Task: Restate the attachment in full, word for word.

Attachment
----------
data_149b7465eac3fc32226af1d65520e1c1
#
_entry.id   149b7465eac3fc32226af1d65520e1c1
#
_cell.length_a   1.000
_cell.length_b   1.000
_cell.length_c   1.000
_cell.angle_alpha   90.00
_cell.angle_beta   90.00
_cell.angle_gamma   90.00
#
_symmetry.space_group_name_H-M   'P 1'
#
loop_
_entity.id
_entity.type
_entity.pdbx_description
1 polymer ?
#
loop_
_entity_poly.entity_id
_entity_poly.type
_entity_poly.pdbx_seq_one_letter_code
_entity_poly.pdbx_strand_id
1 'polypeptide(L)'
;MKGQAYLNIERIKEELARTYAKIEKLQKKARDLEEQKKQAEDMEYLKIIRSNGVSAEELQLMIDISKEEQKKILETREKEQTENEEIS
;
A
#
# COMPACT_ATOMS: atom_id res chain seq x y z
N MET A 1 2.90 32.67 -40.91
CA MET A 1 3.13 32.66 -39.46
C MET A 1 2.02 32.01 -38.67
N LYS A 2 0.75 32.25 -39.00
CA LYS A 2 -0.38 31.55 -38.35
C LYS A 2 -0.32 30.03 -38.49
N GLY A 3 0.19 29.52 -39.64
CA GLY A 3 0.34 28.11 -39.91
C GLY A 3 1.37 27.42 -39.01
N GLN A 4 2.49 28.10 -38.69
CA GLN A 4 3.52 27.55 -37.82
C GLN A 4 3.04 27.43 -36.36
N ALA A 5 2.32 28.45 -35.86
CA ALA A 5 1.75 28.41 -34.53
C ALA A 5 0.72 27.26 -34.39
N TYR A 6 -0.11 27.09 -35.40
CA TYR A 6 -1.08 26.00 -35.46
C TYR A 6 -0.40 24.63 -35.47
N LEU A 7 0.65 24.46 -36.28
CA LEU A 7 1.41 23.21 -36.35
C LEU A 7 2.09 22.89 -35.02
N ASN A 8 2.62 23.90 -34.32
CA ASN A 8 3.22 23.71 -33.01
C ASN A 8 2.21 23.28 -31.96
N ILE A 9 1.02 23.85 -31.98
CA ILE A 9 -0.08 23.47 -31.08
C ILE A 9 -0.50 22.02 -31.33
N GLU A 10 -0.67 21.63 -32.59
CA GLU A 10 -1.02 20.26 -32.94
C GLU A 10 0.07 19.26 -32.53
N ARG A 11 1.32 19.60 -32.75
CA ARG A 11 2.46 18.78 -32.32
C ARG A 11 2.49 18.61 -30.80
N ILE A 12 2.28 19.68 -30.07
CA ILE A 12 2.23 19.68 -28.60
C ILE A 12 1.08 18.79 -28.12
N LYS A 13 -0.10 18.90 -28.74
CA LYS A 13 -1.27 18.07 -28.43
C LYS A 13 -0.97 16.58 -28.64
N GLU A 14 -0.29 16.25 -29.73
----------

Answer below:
data_149b7465eac3fc32226af1d65520e1c1
#
_entry.id   149b7465eac3fc32226af1d65520e1c1
#
_cell.length_a   1.000
_cell.length_b   1.000
_cell.length_c   1.000
_cell.angle_alpha   90.00
_cell.angle_beta   90.00
_cell.angle_gamma   90.00
#
_symmetry.space_group_name_H-M   'P 1'
#
loop_
_entity.id
_entity.type
_entity.pdbx_description
1 polymer ?
#
loop_
_entity_poly.entity_id
_entity_poly.type
_entity_poly.pdbx_seq_one_letter_code
_entity_poly.pdbx_strand_id
1 'polypeptide(L)'
;MKGQAYLNIERIKEELARTYAKIEKLQKKARDLEEQKKQAEDMEYLKIIRSNGVSAEELQLMIDISKEEQKKILETREKEQTENEEIS
;
A
#
# COMPACT_ATOMS: atom_id res chain seq x y z
N MET A 1 2.90 32.67 -40.91
CA MET A 1 3.13 32.66 -39.46
C MET A 1 2.02 32.01 -38.67
N LYS A 2 0.75 32.25 -39.00
CA LYS A 2 -0.38 31.55 -38.35
C LYS A 2 -0.32 30.03 -38.49
N GLY A 3 0.19 29.52 -39.64
CA GLY A 3 0.34 28.11 -39.91
C GLY A 3 1.37 27.42 -39.01
N GLN A 4 2.49 28.10 -38.69
CA GLN A 4 3.52 27.55 -37.82
C GLN A 4 3.04 27.43 -36.36
N ALA A 5 2.32 28.45 -35.86
CA ALA A 5 1.75 28.41 -34.53
C ALA A 5 0.72 27.26 -34.39
N TYR A 6 -0.11 27.09 -35.40
CA TYR A 6 -1.08 26.00 -35.46
C TYR A 6 -0.40 24.63 -35.47
N LEU A 7 0.65 24.46 -36.28
CA LEU A 7 1.41 23.21 -36.35
C LEU A 7 2.09 22.89 -35.02
N ASN A 8 2.62 23.90 -34.32
CA ASN A 8 3.22 23.71 -33.01
C ASN A 8 2.21 23.28 -31.96
N ILE A 9 1.02 23.85 -31.98
CA ILE A 9 -0.08 23.47 -31.08
C ILE A 9 -0.50 22.02 -31.33
N GLU A 10 -0.67 21.63 -32.59
CA GLU A 10 -1.02 20.26 -32.94
C GLU A 10 0.07 19.26 -32.53
N ARG A 11 1.32 19.60 -32.75
CA ARG A 11 2.46 18.78 -32.32
C ARG A 11 2.49 18.61 -30.80
N ILE A 12 2.28 19.68 -30.07
CA ILE A 12 2.23 19.68 -28.60
C ILE A 12 1.08 18.79 -28.12
N LYS A 13 -0.10 18.90 -28.74
CA LYS A 13 -1.27 18.07 -28.43
C LYS A 13 -0.97 16.58 -28.64
N GLU A 14 -0.29 16.25 -29.73